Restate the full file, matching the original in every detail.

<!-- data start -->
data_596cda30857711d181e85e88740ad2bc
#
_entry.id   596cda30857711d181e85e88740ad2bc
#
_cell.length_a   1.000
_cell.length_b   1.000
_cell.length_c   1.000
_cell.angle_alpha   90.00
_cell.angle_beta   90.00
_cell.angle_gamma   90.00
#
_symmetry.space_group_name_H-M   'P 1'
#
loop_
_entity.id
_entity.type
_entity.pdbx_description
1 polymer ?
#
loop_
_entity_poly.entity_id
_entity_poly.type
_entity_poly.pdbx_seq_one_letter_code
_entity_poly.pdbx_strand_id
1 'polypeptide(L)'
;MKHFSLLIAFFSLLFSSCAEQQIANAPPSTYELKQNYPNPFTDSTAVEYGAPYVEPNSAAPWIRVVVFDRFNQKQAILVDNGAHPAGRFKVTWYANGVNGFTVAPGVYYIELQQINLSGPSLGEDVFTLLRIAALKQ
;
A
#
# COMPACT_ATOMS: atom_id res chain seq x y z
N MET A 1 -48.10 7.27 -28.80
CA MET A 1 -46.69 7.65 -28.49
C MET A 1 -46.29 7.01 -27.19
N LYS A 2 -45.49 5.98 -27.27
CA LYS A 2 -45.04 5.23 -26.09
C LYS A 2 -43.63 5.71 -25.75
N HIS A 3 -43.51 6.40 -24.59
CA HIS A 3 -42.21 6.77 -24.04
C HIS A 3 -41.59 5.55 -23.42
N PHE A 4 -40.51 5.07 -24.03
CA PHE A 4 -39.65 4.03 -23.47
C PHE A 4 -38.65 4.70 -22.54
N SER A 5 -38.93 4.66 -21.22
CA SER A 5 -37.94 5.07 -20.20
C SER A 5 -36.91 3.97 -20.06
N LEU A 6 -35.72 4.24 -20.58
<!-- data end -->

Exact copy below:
data_596cda30857711d181e85e88740ad2bc
#
_entry.id   596cda30857711d181e85e88740ad2bc
#
_cell.length_a   1.000
_cell.length_b   1.000
_cell.length_c   1.000
_cell.angle_alpha   90.00
_cell.angle_beta   90.00
_cell.angle_gamma   90.00
#
_symmetry.space_group_name_H-M   'P 1'
#
loop_
_entity.id
_entity.type
_entity.pdbx_description
1 polymer ?
#
loop_
_entity_poly.entity_id
_entity_poly.type
_entity_poly.pdbx_seq_one_letter_code
_entity_poly.pdbx_strand_id
1 'polypeptide(L)'
;MKHFSLLIAFFSLLFSSCAEQQIANAPPSTYELKQNYPNPFTDSTAVEYGAPYVEPNSAAPWIRVVVFDRFNQKQAILVDNGAHPAGRFKVTWYANGVNGFTVAPGVYYIELQQINLSGPSLGEDVFTLLRIAALKQ
;
A
#
# COMPACT_ATOMS: atom_id res chain seq x y z
N MET A 1 -48.10 7.27 -28.80
CA MET A 1 -46.69 7.65 -28.49
C MET A 1 -46.29 7.01 -27.19
N LYS A 2 -45.49 5.98 -27.27
CA LYS A 2 -45.04 5.23 -26.09
C LYS A 2 -43.63 5.71 -25.75
N HIS A 3 -43.51 6.40 -24.59
CA HIS A 3 -42.21 6.77 -24.04
C HIS A 3 -41.59 5.55 -23.42
N PHE A 4 -40.51 5.07 -24.03
CA PHE A 4 -39.65 4.03 -23.47
C PHE A 4 -38.65 4.70 -22.54
N SER A 5 -38.93 4.66 -21.22
CA SER A 5 -37.94 5.07 -20.20
C SER A 5 -36.91 3.97 -20.06
N LEU A 6 -35.72 4.24 -20.58